WJE PROJECTS

Alcatraz Cellhouse

 
CLIENT
National Park Service
OFFICE
San Francisco, CA

Structural Stabilization and Seismic Upgrade

Due to its location in the middle of San Francisco Bay, the Alcatraz Cellhouse is extremely vulnerable to earthquake damage and the corrosive effects of salty sea air. To preserve a building in this harsh environment, the National Park Service needed engineers and materials scientists who could not only assess the condition of the aging Cellhouse but design repairs and seismic upgrades that could be implemented while the Cellhouse remained open to the public.


BACKGROUND

The Cellhouse on Alcatraz Island was one of the first reinforced concrete structures in the Bay Area. Originally built as a military prison in 1912, the Cellhouse is perhaps best known as the maximum security federal penitentiary that housed some of the nation's most infamous criminals until it was closed in 1963. Alcatraz Island is now a National Historic Landmark, attracting one million visitors each year.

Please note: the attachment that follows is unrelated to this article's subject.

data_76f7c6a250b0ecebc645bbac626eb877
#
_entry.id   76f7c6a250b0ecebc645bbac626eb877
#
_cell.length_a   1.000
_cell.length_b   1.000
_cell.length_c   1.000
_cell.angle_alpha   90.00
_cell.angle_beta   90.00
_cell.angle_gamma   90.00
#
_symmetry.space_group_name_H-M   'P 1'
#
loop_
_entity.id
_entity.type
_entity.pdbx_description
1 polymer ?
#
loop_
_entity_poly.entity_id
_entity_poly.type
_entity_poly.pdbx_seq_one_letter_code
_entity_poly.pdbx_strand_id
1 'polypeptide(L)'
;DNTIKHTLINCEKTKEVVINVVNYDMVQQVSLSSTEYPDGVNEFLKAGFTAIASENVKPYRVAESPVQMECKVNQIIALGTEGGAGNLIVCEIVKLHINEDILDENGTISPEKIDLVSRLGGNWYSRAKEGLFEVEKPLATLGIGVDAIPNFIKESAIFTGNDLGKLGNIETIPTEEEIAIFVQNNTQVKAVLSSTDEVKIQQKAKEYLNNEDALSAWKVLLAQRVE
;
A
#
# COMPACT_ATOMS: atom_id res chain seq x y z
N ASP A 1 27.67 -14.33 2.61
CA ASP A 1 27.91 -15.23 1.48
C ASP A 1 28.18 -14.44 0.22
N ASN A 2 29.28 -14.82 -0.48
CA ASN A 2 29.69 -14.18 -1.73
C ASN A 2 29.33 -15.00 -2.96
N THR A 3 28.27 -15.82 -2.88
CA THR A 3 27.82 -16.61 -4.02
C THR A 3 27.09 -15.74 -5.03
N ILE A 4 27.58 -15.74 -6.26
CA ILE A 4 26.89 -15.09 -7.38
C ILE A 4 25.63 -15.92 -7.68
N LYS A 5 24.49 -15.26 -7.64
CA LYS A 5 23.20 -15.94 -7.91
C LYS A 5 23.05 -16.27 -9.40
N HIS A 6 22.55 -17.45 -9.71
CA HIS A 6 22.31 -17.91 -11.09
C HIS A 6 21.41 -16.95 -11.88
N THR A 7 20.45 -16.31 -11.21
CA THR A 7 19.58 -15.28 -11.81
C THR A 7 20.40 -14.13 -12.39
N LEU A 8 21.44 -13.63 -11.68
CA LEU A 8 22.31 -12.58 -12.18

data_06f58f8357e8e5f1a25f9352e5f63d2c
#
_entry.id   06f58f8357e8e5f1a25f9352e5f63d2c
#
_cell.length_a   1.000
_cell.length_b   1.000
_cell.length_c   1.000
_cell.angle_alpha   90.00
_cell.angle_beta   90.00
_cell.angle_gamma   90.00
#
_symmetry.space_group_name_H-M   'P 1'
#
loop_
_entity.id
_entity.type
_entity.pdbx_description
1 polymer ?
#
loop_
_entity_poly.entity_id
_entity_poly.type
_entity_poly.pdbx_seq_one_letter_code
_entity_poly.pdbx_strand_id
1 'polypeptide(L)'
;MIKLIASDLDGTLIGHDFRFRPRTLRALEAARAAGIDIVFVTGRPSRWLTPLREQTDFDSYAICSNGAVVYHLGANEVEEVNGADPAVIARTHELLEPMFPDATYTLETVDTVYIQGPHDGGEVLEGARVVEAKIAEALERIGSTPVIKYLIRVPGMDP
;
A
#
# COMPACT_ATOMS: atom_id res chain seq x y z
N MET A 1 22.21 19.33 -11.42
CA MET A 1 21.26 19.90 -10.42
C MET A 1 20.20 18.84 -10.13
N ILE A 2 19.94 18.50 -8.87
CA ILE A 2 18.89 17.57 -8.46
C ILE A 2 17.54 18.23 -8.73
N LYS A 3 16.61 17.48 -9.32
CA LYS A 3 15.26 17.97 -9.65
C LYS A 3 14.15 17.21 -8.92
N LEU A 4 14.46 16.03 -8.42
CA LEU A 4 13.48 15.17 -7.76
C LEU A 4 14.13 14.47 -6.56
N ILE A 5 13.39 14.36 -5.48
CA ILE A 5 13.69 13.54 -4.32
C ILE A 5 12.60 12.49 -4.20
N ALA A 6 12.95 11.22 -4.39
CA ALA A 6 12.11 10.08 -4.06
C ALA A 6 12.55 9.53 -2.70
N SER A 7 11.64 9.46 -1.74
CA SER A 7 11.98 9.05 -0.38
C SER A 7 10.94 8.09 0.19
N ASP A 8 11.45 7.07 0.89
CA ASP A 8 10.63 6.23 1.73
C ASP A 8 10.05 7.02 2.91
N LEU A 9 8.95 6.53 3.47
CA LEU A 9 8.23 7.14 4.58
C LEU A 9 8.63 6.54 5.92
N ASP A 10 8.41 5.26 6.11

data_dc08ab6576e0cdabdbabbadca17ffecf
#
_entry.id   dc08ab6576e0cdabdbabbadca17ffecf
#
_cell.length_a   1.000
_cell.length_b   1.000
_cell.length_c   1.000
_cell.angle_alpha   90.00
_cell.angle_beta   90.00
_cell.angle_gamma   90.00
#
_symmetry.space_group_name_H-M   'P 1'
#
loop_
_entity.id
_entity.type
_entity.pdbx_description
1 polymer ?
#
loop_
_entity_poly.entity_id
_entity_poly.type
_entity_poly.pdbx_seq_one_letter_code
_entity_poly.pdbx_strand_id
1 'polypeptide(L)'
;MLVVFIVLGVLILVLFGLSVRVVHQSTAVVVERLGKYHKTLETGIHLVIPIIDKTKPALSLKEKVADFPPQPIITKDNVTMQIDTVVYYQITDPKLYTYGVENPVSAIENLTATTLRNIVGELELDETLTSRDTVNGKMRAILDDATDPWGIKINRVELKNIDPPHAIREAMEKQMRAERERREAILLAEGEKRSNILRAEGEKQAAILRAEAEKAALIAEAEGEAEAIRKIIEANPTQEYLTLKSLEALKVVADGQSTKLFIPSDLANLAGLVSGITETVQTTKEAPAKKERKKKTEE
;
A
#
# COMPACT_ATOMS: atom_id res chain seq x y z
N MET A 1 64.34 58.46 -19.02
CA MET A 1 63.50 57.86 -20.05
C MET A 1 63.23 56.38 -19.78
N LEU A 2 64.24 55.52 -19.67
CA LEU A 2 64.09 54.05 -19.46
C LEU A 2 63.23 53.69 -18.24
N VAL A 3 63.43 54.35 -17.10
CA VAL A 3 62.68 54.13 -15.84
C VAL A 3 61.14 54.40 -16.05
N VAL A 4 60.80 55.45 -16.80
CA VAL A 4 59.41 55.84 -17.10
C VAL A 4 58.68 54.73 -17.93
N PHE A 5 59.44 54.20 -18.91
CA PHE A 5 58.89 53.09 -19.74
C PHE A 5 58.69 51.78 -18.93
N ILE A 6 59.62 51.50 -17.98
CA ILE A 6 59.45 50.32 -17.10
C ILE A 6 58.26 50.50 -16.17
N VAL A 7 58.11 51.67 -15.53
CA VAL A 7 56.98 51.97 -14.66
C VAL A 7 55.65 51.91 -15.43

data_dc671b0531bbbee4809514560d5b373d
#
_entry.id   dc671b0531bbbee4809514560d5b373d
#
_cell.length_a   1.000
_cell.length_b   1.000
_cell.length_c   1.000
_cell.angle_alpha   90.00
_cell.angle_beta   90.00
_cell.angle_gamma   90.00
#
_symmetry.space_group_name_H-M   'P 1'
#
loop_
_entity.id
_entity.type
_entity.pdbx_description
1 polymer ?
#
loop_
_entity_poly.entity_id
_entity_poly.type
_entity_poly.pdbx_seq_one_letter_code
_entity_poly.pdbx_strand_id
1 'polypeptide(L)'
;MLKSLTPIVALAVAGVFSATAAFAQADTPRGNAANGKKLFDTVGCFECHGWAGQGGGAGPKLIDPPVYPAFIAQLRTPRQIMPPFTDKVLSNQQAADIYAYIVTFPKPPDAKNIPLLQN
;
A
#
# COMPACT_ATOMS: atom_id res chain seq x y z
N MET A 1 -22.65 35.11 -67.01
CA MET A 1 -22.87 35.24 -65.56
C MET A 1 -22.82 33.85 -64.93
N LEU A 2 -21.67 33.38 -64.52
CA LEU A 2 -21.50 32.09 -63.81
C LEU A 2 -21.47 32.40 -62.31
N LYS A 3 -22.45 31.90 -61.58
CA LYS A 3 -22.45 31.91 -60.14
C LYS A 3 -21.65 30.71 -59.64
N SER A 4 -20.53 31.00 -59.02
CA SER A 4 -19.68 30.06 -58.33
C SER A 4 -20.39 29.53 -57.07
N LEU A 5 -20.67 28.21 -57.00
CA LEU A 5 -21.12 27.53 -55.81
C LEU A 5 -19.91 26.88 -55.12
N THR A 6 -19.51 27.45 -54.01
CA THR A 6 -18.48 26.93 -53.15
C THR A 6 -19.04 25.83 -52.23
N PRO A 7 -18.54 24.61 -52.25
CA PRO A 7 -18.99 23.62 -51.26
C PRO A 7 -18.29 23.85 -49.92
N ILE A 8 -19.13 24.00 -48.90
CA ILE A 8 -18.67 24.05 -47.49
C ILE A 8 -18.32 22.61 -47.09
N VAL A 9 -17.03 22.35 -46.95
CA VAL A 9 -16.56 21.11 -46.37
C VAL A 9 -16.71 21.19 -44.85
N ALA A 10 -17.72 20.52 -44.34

SOLUTION

WJE engineers performed a detailed survey of the Cellhouse and employed computer-generated structural evaluation techniques to predict the building's ability to withstand earthquakes. With the help of state-of-the-art petrographic analysis, the materials scientists at WJE were able to test samples of concrete from the Cellhouse, determine its remaining service life, and plan for the building's preservation.

WJE structural engineers proposed various seismic designs that would improve the safety of the Cellhouse and reduce the potential for damage in the event of an earthquake. The engineers also designed plans to repair the damage caused by corrosion. WJE continued to assist the National Park Service throughout every phase of the project, including the preparation of construction documents and construction administration services.

In recognition of their work on the Alcatraz Cellhouse, WJE received the California Preservation Foundation's Preservation Design Award and an award for excellence in the repair of historic structures from the International Concrete Repair Institute.